Control of the grapevine moth lobesia botrana through genetic modification of kairomones biosynthesis in the host plant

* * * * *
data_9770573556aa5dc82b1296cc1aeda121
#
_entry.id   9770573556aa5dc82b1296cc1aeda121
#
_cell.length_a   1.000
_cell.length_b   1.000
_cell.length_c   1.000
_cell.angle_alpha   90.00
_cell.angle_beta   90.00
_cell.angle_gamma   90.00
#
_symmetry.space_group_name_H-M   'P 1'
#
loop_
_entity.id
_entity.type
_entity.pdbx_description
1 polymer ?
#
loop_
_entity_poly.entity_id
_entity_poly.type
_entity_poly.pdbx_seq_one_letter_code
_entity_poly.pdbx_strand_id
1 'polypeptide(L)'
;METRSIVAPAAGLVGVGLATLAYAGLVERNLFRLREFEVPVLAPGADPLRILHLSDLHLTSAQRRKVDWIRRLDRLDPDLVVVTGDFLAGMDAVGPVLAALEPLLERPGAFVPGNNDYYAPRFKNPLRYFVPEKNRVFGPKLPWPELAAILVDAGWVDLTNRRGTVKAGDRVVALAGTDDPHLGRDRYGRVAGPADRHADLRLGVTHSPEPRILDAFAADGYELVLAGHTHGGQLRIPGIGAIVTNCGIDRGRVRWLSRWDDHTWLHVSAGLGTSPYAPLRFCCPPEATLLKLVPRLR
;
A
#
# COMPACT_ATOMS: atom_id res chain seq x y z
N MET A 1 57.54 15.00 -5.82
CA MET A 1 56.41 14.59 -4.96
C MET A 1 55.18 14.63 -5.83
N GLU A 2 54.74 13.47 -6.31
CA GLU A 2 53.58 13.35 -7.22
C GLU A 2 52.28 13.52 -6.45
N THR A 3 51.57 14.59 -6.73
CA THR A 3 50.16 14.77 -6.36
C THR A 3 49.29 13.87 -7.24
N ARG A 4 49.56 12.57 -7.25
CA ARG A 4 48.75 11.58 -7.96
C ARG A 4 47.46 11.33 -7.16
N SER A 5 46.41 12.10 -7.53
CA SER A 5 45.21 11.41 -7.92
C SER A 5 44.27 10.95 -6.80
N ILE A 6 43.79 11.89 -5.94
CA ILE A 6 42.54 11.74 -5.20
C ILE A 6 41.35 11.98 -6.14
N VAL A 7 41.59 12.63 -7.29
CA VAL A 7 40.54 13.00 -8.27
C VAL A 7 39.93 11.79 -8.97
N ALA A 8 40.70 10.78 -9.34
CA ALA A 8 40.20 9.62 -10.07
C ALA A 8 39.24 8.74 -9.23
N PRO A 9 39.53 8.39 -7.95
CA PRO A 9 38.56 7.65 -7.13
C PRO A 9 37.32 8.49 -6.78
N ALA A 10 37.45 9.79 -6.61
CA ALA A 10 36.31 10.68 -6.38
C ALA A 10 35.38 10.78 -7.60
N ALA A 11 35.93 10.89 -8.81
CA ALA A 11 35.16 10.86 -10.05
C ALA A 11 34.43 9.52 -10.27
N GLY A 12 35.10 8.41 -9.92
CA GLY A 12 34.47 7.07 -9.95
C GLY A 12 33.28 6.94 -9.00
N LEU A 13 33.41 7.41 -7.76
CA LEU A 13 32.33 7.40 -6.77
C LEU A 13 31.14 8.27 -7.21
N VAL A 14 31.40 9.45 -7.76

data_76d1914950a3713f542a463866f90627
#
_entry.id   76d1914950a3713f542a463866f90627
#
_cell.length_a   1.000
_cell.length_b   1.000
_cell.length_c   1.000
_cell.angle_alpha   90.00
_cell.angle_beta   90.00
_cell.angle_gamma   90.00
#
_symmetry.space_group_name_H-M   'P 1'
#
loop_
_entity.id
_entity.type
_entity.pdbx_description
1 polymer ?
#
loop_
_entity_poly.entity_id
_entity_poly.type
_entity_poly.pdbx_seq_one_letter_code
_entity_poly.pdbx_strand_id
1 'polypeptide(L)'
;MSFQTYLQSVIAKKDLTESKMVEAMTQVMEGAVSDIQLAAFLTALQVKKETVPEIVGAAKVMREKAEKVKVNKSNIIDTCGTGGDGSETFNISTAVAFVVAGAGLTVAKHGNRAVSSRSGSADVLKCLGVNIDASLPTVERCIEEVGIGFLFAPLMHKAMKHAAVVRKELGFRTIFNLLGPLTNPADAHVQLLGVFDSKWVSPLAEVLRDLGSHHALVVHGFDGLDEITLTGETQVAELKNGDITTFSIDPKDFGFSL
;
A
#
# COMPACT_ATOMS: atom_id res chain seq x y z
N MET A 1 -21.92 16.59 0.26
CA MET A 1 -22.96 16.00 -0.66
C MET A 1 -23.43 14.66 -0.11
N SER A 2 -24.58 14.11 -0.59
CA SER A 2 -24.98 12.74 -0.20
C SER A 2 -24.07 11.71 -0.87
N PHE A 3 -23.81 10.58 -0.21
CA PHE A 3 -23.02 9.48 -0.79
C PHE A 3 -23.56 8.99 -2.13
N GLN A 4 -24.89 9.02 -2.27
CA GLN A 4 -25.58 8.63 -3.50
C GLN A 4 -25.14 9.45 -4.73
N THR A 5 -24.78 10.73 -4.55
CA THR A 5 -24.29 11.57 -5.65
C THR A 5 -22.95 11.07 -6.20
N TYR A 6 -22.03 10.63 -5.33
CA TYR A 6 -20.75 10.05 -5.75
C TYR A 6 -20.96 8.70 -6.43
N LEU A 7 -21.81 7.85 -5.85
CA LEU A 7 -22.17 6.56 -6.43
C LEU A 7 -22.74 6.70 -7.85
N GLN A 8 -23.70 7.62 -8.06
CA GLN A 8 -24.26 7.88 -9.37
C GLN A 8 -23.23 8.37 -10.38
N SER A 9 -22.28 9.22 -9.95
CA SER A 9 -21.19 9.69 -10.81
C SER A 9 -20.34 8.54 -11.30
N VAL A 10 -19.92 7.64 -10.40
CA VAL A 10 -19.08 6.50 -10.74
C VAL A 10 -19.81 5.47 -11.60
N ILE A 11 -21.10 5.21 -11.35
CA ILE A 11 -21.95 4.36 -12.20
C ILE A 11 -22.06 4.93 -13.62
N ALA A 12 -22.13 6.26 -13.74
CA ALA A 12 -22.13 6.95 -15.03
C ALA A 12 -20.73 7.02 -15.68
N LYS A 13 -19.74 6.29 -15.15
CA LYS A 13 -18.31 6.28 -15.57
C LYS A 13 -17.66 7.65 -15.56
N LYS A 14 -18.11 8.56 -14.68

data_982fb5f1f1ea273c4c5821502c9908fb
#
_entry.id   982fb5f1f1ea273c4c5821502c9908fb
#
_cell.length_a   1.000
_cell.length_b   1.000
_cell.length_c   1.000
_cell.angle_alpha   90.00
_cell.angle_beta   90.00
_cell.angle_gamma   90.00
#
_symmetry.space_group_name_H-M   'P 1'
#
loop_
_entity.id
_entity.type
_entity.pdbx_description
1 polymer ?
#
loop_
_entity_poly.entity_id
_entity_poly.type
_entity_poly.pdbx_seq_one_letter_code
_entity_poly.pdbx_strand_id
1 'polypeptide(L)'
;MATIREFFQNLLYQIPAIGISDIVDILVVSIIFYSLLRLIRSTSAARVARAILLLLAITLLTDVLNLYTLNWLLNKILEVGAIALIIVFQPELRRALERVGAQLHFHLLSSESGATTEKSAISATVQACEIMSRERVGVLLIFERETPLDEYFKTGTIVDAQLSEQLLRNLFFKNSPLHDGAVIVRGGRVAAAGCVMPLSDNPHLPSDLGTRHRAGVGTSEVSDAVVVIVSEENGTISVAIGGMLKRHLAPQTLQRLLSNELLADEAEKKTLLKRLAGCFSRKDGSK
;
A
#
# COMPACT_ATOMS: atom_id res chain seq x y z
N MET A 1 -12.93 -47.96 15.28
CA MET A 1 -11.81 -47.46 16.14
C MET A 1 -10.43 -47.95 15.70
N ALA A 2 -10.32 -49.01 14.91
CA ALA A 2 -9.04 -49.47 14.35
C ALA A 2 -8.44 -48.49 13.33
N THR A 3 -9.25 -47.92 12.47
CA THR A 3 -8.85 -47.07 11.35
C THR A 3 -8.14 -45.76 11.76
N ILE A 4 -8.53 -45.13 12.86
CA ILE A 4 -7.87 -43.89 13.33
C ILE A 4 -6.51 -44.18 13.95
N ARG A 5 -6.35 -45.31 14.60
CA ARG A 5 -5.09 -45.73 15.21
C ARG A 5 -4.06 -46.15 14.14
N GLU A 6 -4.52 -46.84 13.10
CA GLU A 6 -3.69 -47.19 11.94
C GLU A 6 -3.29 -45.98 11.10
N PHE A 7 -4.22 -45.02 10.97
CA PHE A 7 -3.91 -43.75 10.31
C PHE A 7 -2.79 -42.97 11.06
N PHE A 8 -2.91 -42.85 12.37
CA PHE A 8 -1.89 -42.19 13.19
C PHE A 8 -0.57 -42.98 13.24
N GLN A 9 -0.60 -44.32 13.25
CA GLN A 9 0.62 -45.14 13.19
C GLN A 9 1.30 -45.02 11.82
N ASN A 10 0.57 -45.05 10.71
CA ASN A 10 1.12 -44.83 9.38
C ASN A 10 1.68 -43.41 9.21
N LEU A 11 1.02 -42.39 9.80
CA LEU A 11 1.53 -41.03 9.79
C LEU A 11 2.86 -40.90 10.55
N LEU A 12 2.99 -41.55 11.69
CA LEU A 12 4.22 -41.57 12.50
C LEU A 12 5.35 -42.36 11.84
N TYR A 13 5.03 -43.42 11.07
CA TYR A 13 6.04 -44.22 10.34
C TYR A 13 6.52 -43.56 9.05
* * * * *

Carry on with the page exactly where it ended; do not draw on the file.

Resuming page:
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The European grapevine moth Lobesia botrana (Denis & Schiffermu¨ller) (Lepidoptera: Tortricidae) is one of the key pests of grape: current control systems are based either on the use of insecticides or on mating disruption, but while the first is not environmentally friendly, the second is not particularly suitable for small and isolated areas, or regions where pest population is high. Here we explore the possibility to develop a new control strategy of L. botrana by interfering with the female host-finding and egg-laying behaviors, which are mostly mediated by the volatile organic compounds (VOCs) emitted by the host plant (kairomones). Wind-tunnel studies have shown that a blend of 3 specific grapevine plant terpenoids, namely E-(ß)-caryophyllene, E-(ß)- farnesene and E-(4,8)-dimethyl-(1,3,7)-nonatriene (DMNT) elicited attraction comparable to that of the complete plant odor profile. After characterizing E-(ß)-caryophyllene synthase, the enzyme that produces the most abundant grapevine sesquiterpene, we chose a genetic engineering approach and produced grapevine and Arabidopsis plants with altered headspace profile. Arabidopsis was used to study the role of E-(ß)- caryophyllene and E-(ß)-farnesene in oviposition, and to try to create a model for the emission of DMNT. Grapevine was used to study how a change in kairomones ratio can impact on plant attractiveness from the distance, using the wind tunnel. Overall, the role of these kairomones in oviposition remains unclear, but we could prove that a modification of the E-(ß)-caryophyllene / E-(ß)-farnesene ratio leads to a decreased attraction, creating the rationale for a new pest control method.